Angel Investor

What do they do? Angel investors come in a wide variety of professions, like doctors, lawyers, and existing entrepreneurs, and want to invest their wealth into your business. Much like VCs, they also want equity in your startup. Unlike VCs, they can’t invest millions into your business. Typical angel investments go from $25,000 to $100,000 per company.

Which entrepreneurs/startups should work with them? You don’t have to be a brand-new startup to work with an angel investor. If you’re fairly established with some revenue, but still need extra capital, it’s a good idea to reach out and introduce your business.

What do you do if they’re interested in funding your business? Angel investors want to see your business to succeed since they’re helping fund it out of their own pocket. Entrepreneurs that pique their interest are always ones that are passionate about their company and understand how it can succeed over time within its market. Be prepared to explain your business plan, elevator pitch, and executive summary. This shows that you’re thinking about the startup’s past, present, and future — and also shows angel investors the kind of valuable role they can play in your company’s success.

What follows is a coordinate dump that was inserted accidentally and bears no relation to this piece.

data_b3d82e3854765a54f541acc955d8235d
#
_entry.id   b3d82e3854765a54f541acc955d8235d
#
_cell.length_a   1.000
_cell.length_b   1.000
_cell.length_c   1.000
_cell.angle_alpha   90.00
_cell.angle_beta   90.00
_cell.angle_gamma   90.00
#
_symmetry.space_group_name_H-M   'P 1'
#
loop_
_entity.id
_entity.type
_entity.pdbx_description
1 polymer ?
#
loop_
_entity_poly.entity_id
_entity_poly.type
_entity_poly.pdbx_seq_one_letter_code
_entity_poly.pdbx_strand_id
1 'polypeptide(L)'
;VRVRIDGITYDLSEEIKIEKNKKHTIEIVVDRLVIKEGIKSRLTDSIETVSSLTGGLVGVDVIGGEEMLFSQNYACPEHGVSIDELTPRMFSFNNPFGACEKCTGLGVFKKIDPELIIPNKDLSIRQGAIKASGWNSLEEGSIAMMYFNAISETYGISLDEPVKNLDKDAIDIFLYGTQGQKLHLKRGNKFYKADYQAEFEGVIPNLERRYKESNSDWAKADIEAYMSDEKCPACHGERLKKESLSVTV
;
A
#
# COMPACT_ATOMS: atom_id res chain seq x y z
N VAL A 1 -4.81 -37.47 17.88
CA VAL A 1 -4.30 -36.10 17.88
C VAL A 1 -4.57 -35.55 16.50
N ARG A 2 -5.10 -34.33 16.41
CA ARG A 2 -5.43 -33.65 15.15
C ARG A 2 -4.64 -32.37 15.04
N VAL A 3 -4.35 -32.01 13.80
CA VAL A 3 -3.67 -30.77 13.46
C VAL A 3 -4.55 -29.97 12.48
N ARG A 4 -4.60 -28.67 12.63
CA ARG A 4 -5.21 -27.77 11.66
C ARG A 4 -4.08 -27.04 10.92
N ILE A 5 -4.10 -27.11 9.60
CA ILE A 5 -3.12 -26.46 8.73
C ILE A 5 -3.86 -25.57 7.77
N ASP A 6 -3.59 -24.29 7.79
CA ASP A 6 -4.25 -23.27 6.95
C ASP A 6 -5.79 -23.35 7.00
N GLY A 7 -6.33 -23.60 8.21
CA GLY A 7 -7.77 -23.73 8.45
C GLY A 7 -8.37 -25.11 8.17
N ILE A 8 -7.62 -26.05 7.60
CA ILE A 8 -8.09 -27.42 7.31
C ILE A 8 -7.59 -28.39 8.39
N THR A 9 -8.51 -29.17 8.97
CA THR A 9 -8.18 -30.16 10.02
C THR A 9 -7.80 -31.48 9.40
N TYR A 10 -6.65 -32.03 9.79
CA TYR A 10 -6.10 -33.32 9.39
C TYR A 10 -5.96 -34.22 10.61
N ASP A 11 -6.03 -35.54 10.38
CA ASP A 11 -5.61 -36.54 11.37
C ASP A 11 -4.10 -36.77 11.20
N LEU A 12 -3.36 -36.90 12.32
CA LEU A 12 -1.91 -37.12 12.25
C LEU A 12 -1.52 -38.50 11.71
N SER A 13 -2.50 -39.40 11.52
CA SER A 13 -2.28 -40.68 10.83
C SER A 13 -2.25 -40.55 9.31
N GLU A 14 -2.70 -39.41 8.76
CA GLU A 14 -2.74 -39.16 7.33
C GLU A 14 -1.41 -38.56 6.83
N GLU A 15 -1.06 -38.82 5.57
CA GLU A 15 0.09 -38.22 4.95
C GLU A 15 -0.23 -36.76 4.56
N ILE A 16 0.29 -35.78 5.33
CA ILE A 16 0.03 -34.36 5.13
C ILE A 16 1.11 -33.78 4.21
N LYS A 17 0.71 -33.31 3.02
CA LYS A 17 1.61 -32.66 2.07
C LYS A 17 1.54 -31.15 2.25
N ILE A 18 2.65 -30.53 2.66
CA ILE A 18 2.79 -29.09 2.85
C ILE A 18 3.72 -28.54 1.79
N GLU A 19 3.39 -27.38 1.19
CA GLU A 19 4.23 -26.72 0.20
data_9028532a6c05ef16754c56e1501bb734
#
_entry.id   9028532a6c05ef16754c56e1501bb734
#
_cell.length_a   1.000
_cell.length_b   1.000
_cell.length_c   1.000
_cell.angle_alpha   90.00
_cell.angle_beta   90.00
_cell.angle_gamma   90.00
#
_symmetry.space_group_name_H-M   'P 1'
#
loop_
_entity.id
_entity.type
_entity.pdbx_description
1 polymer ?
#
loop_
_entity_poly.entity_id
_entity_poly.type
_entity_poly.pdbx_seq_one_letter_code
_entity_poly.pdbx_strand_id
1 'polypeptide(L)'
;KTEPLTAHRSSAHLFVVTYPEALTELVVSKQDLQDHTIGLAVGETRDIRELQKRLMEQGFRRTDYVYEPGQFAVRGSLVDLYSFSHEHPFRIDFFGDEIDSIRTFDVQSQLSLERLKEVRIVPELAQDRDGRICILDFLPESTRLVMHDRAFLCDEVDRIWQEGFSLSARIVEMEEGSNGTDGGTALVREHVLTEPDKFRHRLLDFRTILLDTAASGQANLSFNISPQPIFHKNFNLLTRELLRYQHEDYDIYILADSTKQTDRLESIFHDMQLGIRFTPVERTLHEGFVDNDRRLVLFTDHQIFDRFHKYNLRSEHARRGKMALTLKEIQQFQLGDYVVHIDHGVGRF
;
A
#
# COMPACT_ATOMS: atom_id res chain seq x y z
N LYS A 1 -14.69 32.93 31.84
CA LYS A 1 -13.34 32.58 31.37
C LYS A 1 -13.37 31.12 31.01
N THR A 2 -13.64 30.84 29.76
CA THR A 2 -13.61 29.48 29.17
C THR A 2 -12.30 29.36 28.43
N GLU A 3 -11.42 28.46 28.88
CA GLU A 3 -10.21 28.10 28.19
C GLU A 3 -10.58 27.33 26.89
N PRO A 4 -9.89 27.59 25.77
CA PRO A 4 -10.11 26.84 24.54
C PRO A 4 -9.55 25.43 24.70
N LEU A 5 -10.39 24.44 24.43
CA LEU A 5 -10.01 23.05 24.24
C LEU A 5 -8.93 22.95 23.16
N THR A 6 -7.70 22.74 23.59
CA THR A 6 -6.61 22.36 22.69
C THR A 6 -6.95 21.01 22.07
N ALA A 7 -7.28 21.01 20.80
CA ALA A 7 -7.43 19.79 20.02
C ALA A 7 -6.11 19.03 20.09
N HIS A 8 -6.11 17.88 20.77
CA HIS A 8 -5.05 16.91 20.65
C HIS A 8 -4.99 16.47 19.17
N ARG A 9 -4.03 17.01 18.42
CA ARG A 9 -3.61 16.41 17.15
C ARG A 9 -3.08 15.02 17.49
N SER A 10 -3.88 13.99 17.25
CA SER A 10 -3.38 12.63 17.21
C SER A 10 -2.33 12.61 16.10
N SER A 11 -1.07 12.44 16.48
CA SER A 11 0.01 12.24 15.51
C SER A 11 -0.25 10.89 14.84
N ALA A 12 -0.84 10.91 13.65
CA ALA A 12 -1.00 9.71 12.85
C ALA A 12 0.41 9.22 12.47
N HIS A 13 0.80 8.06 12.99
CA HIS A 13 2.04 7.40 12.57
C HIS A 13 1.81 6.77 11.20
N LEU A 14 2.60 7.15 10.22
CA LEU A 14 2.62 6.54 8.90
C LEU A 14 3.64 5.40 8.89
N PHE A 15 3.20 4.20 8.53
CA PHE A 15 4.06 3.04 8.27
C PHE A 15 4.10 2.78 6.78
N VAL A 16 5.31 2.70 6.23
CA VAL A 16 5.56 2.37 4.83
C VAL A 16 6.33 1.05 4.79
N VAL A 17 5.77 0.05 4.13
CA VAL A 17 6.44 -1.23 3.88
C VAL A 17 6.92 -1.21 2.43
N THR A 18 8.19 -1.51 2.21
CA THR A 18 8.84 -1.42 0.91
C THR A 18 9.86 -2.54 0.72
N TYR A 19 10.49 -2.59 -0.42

Deborah Sweeney is the CEO of MyCorporation.com. MyCorporation is a leader in online legal filing services for entrepreneurs and businesses, providing start-up bundles that include corporation and LLC formation, registered agent, DBA, and trademark & copyright filing services. MyCorporation does all the work, making the business formation and maintenance quick and painless, so business owners can focus on what they do best. Follow her on Google+ and on Twitter @mycorporation.

Please note that KPMG Spark’s sponsorship of this blog article is not intended to address the specific circumstances of any particular individual or entity and does not constitute an endorsement of any entity or its products or services. This content represents the views of the author, and does not necessarily represent the views or professional advice of KPMG Spark.

Audio Interview With Fundraising Fiend—Jess Larsen

Jess Larsen Podcast

By Austin Miller, Content Marketing Manager

Last week we sat down with Jess Larsen, founder of the Ideation Collective and Child Rescue (an organization that helps save children from sex trafficking and slavery). He's raised millions of dollars in funds for  non-profits and for-profits alike, rubbed shoulders with NBA players, Hollywood Actors, Special Forces, and high powered CEO's. Throughout his journey he's picked up a thing or two about starting a business. Luckily for you, Jess was willing to share his wisdom with us. 

Side Note: The recording begins mid-stream as we've edited the conversation to contain only the meatiest parts. Bookly was also acquired by KPMG Spark in 2018.